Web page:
Why Cyan Matters

Mouse goes exploring The first color my daughter learned was cyan. For awhile, she named every color cyan but now she spots the color where ever we go and delights in showing daddy his favorite color. I am pretty proud of that little color theorist. In spite of what we learned in early art classes, blue and red are not primary colors for pigments. The real pigment primaries are cyan, magenta, and yellow. If you have not already done so, read the post Reinventing the Wheel: Why Red is not a Primary Color. Otherwise, none of this will make sense.

It is important not just to use cyan and magenta when mixing colors but to actively look for them in your environment and use the terms to describe what you see. We tend to use the terms red, blue, and green to describe huge chunks of the color wheel without differentiating important changes. It turns out that the words we use to describe colors help us to see them in our environment. If you do not have a word for blue, you may not be able to identify blue as a distinct category even though though you have the visual apparatus to see it. ((Radiolab: Why isn’t the sky blue?)) ((Roberson, Debi, Davidoff, Jules B., Davies, Ian R. L. and Shapiro, Laura R.. 2005. Color categories: Evidence for the cultural relativity hypothesis. Cognitive Psychology, 50(4), pp. 378-411. ISSN 00100285)) ((No one could see the color blue until modern times by Kevin Loria, Business Insider Febuary 27, 2015)) See this short video from the BBC about the connection between language and color.

pencil color wheel labledMany art students have been trained to mix colors using Blue, Yellow and Red . Because it is impossible to mix cyan or magenta with this system, many students conflate cyan and blue, and magenta and red. Our lack of familiarity with these colors changes our ability to see them in nature. Thus we describe the breast of a mountain bluebird as light blue instead of cyan and then dip our brush into the wrong paint.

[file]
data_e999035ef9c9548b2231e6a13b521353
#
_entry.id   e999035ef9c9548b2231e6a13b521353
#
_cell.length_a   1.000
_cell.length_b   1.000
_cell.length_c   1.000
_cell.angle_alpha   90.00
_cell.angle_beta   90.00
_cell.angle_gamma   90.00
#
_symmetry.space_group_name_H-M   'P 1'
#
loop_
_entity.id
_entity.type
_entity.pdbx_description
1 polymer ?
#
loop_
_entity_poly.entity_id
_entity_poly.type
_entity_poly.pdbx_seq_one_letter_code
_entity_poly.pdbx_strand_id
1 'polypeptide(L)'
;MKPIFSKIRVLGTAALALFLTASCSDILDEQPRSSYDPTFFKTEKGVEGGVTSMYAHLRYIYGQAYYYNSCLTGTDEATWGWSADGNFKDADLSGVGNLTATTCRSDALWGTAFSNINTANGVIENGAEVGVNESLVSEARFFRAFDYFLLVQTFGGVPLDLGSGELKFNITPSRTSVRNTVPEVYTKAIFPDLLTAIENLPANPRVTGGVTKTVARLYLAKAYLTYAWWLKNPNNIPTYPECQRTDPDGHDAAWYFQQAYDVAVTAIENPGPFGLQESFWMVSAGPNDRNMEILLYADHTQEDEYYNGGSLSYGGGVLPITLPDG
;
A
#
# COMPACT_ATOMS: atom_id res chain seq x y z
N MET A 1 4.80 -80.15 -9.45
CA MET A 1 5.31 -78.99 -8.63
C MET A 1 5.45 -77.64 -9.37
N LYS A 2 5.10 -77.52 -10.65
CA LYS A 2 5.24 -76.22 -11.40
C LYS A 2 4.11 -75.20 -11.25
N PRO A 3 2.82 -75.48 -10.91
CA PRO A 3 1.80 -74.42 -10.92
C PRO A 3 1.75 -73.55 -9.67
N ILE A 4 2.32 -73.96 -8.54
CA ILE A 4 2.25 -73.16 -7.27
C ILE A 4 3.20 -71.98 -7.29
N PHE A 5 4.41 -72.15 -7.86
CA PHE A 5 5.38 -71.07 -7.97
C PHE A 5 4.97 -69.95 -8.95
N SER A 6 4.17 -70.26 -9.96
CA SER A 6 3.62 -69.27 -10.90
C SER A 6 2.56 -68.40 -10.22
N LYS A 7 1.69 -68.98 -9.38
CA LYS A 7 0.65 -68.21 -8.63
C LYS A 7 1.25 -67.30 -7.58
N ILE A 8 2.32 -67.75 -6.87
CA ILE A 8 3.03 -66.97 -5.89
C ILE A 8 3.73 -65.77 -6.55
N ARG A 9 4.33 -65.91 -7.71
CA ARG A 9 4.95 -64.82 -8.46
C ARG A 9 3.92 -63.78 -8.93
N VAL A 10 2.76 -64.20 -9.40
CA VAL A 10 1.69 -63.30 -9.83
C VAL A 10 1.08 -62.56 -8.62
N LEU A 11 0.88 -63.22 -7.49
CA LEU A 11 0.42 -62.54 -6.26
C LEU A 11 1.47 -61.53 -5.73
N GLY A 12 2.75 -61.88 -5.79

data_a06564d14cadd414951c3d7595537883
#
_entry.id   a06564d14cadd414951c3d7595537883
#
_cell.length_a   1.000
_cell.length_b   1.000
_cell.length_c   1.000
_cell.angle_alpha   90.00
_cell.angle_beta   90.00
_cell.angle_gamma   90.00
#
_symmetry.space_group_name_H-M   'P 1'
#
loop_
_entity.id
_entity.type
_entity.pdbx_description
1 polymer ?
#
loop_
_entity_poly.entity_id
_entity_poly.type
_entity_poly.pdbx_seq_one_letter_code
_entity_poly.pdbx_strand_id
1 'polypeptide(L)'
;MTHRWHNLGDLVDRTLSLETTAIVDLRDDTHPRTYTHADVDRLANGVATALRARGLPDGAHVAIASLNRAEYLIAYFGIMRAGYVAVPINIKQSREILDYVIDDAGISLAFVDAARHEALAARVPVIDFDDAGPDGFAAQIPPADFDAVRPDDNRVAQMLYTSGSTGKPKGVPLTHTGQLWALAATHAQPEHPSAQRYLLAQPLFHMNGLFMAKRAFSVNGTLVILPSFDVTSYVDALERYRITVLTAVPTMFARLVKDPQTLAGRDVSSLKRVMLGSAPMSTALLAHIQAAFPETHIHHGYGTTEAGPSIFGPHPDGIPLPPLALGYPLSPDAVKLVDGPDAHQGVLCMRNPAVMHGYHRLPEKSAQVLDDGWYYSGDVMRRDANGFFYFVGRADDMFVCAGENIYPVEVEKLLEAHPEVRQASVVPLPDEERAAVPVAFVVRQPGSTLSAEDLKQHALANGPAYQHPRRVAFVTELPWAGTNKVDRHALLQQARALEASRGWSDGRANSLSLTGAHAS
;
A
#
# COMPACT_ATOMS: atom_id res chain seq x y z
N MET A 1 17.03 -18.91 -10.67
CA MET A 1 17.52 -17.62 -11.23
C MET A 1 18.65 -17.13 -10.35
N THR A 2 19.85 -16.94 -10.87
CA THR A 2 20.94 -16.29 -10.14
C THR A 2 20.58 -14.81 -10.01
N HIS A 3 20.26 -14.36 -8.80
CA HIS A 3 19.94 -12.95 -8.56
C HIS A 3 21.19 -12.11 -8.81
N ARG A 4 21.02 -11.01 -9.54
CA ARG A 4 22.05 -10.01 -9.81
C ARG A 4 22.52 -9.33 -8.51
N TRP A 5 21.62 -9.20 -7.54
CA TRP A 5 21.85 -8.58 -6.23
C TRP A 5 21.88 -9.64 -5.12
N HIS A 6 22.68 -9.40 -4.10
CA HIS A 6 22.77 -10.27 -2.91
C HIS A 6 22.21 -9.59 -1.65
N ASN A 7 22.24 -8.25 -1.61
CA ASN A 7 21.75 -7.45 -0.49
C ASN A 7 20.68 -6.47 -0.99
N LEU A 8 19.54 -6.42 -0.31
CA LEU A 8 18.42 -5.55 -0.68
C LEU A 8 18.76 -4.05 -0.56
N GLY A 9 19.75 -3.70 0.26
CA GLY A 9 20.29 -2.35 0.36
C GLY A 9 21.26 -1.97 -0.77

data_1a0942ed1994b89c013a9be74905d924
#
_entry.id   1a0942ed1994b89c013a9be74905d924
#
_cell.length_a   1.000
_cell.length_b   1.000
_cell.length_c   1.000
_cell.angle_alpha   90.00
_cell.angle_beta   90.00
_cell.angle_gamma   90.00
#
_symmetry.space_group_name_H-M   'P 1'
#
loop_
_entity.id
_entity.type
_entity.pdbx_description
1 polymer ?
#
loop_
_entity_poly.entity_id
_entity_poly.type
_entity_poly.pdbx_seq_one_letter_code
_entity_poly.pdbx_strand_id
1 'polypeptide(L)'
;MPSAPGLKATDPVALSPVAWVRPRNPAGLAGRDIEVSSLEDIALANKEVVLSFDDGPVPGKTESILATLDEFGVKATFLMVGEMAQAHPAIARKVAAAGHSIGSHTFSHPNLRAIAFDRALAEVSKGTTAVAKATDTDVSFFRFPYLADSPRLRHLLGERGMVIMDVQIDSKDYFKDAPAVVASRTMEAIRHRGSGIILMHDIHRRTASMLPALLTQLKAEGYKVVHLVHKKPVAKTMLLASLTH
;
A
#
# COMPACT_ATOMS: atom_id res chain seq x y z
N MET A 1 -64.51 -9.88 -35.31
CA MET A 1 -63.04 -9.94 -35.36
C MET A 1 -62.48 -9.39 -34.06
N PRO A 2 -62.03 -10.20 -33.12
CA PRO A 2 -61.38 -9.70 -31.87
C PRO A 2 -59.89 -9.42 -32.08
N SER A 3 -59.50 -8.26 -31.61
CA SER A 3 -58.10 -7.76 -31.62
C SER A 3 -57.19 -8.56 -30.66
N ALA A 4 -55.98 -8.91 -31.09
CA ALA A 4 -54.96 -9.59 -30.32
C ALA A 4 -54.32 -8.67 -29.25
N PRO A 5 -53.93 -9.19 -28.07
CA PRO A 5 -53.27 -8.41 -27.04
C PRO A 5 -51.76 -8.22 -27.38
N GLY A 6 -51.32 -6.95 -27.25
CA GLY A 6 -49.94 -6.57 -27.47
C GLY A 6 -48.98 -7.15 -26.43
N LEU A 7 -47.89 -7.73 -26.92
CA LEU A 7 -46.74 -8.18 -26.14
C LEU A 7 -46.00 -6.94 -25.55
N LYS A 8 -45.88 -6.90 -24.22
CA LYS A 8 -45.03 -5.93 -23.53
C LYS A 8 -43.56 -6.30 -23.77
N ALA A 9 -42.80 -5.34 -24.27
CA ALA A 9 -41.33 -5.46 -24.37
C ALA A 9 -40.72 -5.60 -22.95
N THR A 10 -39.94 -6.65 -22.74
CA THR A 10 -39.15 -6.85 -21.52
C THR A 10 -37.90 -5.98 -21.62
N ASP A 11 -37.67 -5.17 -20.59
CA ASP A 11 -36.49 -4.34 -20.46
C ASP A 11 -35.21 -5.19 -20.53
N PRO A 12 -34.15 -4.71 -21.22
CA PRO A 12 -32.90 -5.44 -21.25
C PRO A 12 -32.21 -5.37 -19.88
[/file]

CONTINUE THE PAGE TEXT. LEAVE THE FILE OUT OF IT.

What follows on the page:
Simply adding the terms cyan and magenta into your vocabulary makes a big difference. The more you look for these colors the more you will see them. This also expands our range of color categories, giving us two useful terms between the primary colors yellow and magenta (orange and red), and two terms between magenta and cyan (violet, and blue). What we need to do next is to accept two terms to break up “green” so we can better discriminate the colors of foliage.

9 thoughts on “Why Cyan Matters

  1. Carolyn says:

    “What we need to do next is to accept two terms to break up “green” so we can better discriminate the colors of foliage.”

    I am intrigued by this idea! I’ve done some reading before on color and language, and it’s fascinating stuff. Do you have a term (or terms) that you already use to differentiate greens? It was something I noticed a need for myself when I realized I was consistently using different pigments for specific trees- pines, firs etc. are a “bluer” shade, while deciduous trees are a yellower shade.

    • Hi Carolyn, Still looking for the right green terms. I would like to avoid “blue green” because blue is both cyan and magenta. “Cyan green” sounds goofy. Yellow green could work for the other end of the green range but I would rather not use a compound term.

  2. I love the story about your little girl!

    Now if I could just mix an orange that replaces cadmium!

    What do you use from available pigments, John? I usually go with Quinacridone Red or Rose, Phthalo Blue, and a yellow, most often Hansa.

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